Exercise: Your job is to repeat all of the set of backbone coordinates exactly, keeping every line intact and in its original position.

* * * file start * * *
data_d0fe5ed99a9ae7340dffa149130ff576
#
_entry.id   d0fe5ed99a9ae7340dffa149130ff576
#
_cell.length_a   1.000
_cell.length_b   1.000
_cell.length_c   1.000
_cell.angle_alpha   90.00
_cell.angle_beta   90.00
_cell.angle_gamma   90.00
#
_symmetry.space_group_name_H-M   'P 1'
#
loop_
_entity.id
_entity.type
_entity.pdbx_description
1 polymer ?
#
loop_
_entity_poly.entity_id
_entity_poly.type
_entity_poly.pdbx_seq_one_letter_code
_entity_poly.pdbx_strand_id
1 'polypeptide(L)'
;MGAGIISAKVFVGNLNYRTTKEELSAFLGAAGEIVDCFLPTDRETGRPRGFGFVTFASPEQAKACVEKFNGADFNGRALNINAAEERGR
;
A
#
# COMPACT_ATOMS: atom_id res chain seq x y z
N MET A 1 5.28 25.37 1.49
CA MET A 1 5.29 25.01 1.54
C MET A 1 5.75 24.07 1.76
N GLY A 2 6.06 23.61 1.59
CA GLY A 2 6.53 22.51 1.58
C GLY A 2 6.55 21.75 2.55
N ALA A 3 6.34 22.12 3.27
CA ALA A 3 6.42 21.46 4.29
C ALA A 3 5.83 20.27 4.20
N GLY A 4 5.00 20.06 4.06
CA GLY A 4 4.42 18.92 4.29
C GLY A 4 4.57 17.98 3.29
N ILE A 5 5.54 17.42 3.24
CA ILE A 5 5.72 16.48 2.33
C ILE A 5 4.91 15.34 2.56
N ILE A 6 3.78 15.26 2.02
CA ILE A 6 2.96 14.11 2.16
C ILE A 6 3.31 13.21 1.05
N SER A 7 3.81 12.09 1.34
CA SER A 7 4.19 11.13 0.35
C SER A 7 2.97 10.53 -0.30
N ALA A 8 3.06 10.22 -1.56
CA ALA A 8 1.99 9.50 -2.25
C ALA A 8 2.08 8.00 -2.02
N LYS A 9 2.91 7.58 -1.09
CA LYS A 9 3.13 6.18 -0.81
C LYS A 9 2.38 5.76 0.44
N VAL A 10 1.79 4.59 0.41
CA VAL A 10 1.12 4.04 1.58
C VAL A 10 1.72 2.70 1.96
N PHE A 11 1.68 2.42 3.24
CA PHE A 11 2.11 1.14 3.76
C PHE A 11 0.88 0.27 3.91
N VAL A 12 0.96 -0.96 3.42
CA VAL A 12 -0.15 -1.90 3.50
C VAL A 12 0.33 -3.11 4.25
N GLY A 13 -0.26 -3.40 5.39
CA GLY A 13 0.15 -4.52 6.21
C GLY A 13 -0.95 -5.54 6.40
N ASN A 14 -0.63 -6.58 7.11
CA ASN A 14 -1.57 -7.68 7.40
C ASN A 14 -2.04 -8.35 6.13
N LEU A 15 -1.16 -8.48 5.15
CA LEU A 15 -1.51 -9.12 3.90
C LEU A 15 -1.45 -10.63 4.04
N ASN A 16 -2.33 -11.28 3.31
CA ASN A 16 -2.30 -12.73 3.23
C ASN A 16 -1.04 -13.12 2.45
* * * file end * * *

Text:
data_d0fe5ed99a9ae7340dffa149130ff576
#
_entry.id   d0fe5ed99a9ae7340dffa149130ff576
#
_cell.length_a   1.000
_cell.length_b   1.000
_cell.length_c   1.000
_cell.angle_alpha   90.00
_cell.angle_beta   90.00
_cell.angle_gamma   90.00
#
_symmetry.space_group_name_H-M   'P 1'
#
loop_
_entity.id
_entity.type
_entity.pdbx_description
1 polymer ?
#
loop_
_entity_poly.entity_id
_entity_poly.type
_entity_poly.pdbx_seq_one_letter_code
_entity_poly.pdbx_strand_id
1 'polypeptide(L)'
;MGAGIISAKVFVGNLNYRTTKEELSAFLGAAGEIVDCFLPTDRETGRPRGFGFVTFASPEQAKACVEKFNGADFNGRALNINAAEERGR
;
A
#
# COMPACT_ATOMS: atom_id res chain seq x y z
N MET A 1 5.28 25.37 1.49
CA MET A 1 5.29 25.01 1.54
C MET A 1 5.75 24.07 1.76
N GLY A 2 6.06 23.61 1.59
CA GLY A 2 6.53 22.51 1.58
C GLY A 2 6.55 21.75 2.55
N ALA A 3 6.34 22.12 3.27
CA ALA A 3 6.42 21.46 4.29
C ALA A 3 5.83 20.27 4.20
N GLY A 4 5.00 20.06 4.06
CA GLY A 4 4.42 18.92 4.29
C GLY A 4 4.57 17.98 3.29
N ILE A 5 5.54 17.42 3.24
CA ILE A 5 5.72 16.48 2.33
C ILE A 5 4.91 15.34 2.56
N ILE A 6 3.78 15.26 2.02
CA ILE A 6 2.96 14.11 2.16
C ILE A 6 3.31 13.21 1.05
N SER A 7 3.81 12.09 1.34
CA SER A 7 4.19 11.13 0.35
C SER A 7 2.97 10.53 -0.30
N ALA A 8 3.06 10.22 -1.56
CA ALA A 8 1.99 9.50 -2.25
C ALA A 8 2.08 8.00 -2.02
N LYS A 9 2.91 7.58 -1.09
CA LYS A 9 3.13 6.18 -0.81
C LYS A 9 2.38 5.76 0.44
N VAL A 10 1.79 4.59 0.41
CA VAL A 10 1.12 4.04 1.58
C VAL A 10 1.72 2.70 1.96
N PHE A 11 1.68 2.42 3.24
CA PHE A 11 2.11 1.14 3.76
C PHE A 11 0.88 0.27 3.91
N VAL A 12 0.96 -0.96 3.42
CA VAL A 12 -0.15 -1.90 3.50
C VAL A 12 0.33 -3.11 4.25
N GLY A 13 -0.26 -3.40 5.39
CA GLY A 13 0.15 -4.52 6.21
C GLY A 13 -0.95 -5.54 6.40
N ASN A 14 -0.63 -6.58 7.11
CA ASN A 14 -1.57 -7.68 7.40
C ASN A 14 -2.04 -8.35 6.13
N LEU A 15 -1.16 -8.48 5.15
CA LEU A 15 -1.51 -9.12 3.90
C LEU A 15 -1.45 -10.63 4.04
N ASN A 16 -2.33 -11.28 3.31
CA ASN A 16 -2.30 -12.73 3.23
C ASN A 16 -1.04 -13.12 2.45